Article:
Pain and swelling occur because of a few factors. “Immediately after an injury, fibers of the affected muscle, tendon, and/or ligament are disrupted and tiny blood vessels (capillaries) that normally supply blood and oxygen to these tissues are broken,” says Dr. Leary. “The broken capillaries then leak varying amounts of blood and serum into the adjacent tissues. This leakage causes the localized swelling.” Pain and tenderness of the affected tissues occur because of the direct trauma of the injury and the indirect subsequent swelling.
Ice treatments are most commonly used for acute injuries, but can be used to treat chronic conditions as well. “Because the swelling and inflammation that follows an injury is due to the leakage of blood from the ruptured capillaries, cold applications with ice can help by causing the blood vessels to constrict (clamp down).” This constriction of the blood vessels prevents further leakage of blood and serum and minimizes swelling and pain.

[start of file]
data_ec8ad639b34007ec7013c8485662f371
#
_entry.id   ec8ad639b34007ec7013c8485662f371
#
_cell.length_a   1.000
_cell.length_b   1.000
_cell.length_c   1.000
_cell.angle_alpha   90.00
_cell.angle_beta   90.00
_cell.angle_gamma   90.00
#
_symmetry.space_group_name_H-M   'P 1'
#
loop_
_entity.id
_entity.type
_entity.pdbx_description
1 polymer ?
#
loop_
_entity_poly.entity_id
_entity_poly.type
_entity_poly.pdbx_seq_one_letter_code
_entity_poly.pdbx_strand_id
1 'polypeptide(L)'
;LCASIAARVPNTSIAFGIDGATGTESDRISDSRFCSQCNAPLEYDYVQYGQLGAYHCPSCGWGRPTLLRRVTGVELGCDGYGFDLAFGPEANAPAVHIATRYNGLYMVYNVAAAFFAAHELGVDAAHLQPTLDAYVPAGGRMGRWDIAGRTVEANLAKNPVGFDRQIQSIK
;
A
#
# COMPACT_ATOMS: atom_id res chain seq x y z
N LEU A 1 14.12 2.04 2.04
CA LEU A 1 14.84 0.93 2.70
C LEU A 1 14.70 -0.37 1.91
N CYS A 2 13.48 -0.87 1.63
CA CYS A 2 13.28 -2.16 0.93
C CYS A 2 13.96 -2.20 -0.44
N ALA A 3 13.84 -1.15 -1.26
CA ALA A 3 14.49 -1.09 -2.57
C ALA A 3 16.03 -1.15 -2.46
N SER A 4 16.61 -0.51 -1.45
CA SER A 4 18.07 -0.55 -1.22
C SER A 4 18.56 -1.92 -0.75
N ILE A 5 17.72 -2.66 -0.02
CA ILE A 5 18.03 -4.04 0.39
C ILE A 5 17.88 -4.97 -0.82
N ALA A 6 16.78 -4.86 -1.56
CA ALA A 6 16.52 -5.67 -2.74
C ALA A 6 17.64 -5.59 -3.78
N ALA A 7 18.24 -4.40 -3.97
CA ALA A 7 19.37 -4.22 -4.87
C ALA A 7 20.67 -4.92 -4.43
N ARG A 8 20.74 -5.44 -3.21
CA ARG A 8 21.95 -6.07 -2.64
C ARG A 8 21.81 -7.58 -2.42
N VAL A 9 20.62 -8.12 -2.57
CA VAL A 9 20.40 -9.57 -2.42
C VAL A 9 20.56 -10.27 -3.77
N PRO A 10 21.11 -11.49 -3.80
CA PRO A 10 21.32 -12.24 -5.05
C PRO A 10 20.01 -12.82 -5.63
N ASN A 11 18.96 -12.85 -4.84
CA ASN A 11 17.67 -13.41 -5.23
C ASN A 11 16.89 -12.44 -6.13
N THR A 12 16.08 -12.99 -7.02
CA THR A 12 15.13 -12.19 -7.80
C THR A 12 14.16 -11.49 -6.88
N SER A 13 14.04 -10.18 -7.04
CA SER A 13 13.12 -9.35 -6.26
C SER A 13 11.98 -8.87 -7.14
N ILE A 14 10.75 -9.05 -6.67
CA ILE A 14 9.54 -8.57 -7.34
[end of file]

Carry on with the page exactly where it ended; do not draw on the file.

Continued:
Cold therapy is also helpful in treating some chronic pain. A person who has chronic elbow pain that increases after playing tennis may want to ice the injured area after each tennis session to reduce or prevent inflammation. “It's not helpful to ice a chronic injury before exercise,” says Dr. Leary.
In fact, according to Dr. Leary, the optimal management of an acute injury can easily be remembered using the acronym, RICE:
* Relative Rest (minimize movement of the injured body part)
* Ice (apply a cold pack)